• United States
by Edwin Mier

How we did it

Dec 09, 20024 mins

How we compared the various voice over IP products.

Product selection

Our objective was to review the growing set of products that have added “VoIP traffic analysis” to their repertoire of options. Nearly two dozen contenders turned up in our research; many are long-time purveyors of network-monitoring and protocol-analyzer wares; some were start-ups.

We devised a methodology to evaluate these products in seven functional categories:

•  Real-time VoIP traffic monitoring, including alarm generation.

•  Long-term VoIP activity reporting, including report generation.

•  VoIP traffic generation which, in corporations, we consider useful for verifying proper call-controller operation, as well as predeployment VoIP-bandwidth assessment.

•  Automated VoIP voice-quality assessment.

•  Measurement/monitoring of VoIP-related QoS parameters.

•  VoIP traffic and protocol decode.

•  Intelligent diagnosis of VoIP service problems.

We contacted and surveyed the vendors to see whose VoIP-traffic-analysis wares addressed these functional categories. Those that seemed to be good fits were invited to submit their product packages for evaluation.

Vendors could submit multiple products – whether separately licensed software modules or wholly discrete hardware/software platforms – to address as many of these functional categories as they could. Our thinking was that, as companies enhance their network operating centers for VoIP traffic analysis, having to buy two or three software modules or analyzer devices to get the whole job done would in most cases be a necessary and acceptable expense.

A half-dozen vendors sent or brought their VoIP-traffic-analysis wares in for evaluation. All testing was done at MierLabs’ main facility in Hightstown, N.J. (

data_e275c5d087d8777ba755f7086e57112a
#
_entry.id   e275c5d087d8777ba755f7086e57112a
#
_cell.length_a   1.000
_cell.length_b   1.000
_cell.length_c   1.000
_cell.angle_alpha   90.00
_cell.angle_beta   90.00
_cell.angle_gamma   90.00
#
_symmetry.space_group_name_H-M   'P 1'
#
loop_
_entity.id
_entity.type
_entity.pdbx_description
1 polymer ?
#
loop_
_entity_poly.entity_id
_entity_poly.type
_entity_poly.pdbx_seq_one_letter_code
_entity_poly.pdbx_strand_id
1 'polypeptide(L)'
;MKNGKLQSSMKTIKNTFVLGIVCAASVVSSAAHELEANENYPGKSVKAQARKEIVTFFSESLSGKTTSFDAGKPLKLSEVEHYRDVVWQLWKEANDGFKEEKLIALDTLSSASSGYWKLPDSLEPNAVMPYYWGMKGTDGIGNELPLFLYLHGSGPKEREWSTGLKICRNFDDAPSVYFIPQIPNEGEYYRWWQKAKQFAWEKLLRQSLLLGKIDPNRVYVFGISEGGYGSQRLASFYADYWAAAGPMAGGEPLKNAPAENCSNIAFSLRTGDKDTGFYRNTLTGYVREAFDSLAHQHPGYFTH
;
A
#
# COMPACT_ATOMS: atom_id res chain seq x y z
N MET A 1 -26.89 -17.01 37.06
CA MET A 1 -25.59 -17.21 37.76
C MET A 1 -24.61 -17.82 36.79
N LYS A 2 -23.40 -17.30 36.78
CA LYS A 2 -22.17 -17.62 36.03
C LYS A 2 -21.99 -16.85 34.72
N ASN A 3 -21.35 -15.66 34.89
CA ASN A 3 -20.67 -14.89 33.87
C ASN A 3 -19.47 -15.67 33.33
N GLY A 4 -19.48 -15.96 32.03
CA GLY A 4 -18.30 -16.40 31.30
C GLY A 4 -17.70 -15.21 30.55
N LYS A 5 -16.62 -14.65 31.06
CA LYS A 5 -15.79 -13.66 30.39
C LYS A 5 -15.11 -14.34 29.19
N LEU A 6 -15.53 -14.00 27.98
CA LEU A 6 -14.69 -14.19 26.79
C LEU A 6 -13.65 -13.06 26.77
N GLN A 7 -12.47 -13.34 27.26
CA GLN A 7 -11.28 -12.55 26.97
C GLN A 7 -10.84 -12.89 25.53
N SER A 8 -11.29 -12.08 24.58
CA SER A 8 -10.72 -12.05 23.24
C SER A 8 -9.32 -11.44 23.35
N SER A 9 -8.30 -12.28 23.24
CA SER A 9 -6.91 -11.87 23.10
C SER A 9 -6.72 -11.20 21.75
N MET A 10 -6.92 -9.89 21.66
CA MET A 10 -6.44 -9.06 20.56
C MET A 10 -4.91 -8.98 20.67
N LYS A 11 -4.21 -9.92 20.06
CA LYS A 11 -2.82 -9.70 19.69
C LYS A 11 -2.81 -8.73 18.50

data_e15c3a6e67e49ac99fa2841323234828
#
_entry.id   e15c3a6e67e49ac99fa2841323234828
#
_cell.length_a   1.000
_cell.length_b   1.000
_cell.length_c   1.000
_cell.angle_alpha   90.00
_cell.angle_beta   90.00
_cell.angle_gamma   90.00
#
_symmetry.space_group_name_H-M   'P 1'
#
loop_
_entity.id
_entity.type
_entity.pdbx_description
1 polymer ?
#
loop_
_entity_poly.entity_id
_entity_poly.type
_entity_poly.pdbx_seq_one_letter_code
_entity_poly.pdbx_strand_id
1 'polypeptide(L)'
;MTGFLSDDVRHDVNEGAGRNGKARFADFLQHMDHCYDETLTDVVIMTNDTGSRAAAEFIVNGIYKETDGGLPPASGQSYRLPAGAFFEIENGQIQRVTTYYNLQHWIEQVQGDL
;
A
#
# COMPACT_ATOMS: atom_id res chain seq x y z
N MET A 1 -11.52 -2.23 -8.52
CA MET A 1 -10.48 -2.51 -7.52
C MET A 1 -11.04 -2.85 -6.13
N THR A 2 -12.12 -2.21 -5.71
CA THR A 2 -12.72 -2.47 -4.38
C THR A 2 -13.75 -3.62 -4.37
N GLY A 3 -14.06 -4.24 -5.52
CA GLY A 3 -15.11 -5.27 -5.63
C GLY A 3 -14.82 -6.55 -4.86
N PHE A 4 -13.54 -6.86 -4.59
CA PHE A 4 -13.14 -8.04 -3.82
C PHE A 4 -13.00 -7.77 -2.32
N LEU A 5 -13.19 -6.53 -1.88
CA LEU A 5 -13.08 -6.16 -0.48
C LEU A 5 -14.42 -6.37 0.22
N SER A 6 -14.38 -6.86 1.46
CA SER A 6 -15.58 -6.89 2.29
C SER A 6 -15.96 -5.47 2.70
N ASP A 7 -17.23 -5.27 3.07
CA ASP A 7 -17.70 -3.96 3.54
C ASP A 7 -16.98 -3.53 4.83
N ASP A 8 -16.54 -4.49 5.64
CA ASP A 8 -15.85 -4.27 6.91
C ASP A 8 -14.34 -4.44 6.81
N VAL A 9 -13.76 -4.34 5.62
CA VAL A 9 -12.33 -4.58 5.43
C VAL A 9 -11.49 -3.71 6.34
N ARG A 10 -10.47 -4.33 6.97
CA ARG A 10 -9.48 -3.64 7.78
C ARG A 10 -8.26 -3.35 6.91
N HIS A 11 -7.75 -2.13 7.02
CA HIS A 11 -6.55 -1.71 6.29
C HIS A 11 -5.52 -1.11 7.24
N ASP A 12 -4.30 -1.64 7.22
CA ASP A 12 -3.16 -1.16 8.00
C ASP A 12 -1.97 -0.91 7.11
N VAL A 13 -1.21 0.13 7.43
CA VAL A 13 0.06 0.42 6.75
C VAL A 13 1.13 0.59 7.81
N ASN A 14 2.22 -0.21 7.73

Many of the vendors said their products addressed just one or two of the functional areas. Others said their VoIP-analysis wares were not quite ready for a public review, or else were between major releases. We asked the vendors to provide us with some additional details on their products (Click here for more)

To be included in the evaluation the VoIP-analysis package had to support multiple vendors’ VoIP environments, as well as open standards – such as H.323 and Session Initiation Protocol (SIP ). We excluded the inherent VoIP management capabilities that all vendors of IP-telephony equipment (Cisco, 3Com, Avaya and so on) offer, because these packages typically address just that vendor’s specific equipment – and often proprietary protocol environment.

The Test

The network environment we created to evaluate VoIP-traffic-analysis products (See Test bed diagram) was a challenge – not just to build, but to keep running consistently during each of the product evaluations. On top of the IP infrastructure – driven by Extreme Networks’ Summit 48i Layer 2/Layer 3 switches – we ran varying loads of real VoIP traffic, while at the same time applying varying levels of network impairments. We found that VoIP streams and call-control protocols react differently to varying impairment conditions.

PacketStorm Communications’ Hurricane IP Network Emulator handled the impairments. We defined various profiles of different impairment conditions which, once defined to the PacketStorm system, could be readily applied and then deactivated via a mouse click. The profiles ranged from a very clean “High-speed Campus” environment, with minimal impairments, to one we termed “Internet on a Bad Day,” featuring 150 msec of one-way latency, 100 msec of jitter and 5% randomly applied packet loss.

A Hammer LoadBlaster 500, from Empirix generated the bulk of our calls. As the diagram shows, we set up the Hammer, via various automated scripts, to deliver carefully timed calls in two directions through our IP LAN/WAN. A T-1 full of calls was processed in one direction using SIP-based VoIP gear, while another T-1 of call load was set-up in the opposite direction using H.323-based VoIP gear. We did this so that all VoIP traffic and call set-up activity could be observed from various access points.

As a leading IP-telephony vendor and H.323 proponent, we invited Avaya to provide an H.323-based VoIP environment. Running the vendor’s MultiVantage control software, we set-up a pair of redundant S8700 servers, which handled all H.323 call control, and two Avaya G600 gateways, which linked via T-1s to the Hammer call generator.

A multivendor SIP environment was driven by Tangerine’s softswitch called Tangerine Connect, which specializes in enterprise-class SIP call controllers. As a testament to the openness of SIP, we successfully employed two vendors’ SIP gateways to handle calls and work with the Tangerine proxy server. They were: the Vega 100 gateway, from VegaStream and the Mediant 2000 gateway, from AudioCodes.

We also ran laptop-to-laptop VoIP calls, using Microsoft’s XP-based SIP stack and Messenger application, and Avaya’s softphone, which in our environment also employed H.323 call control.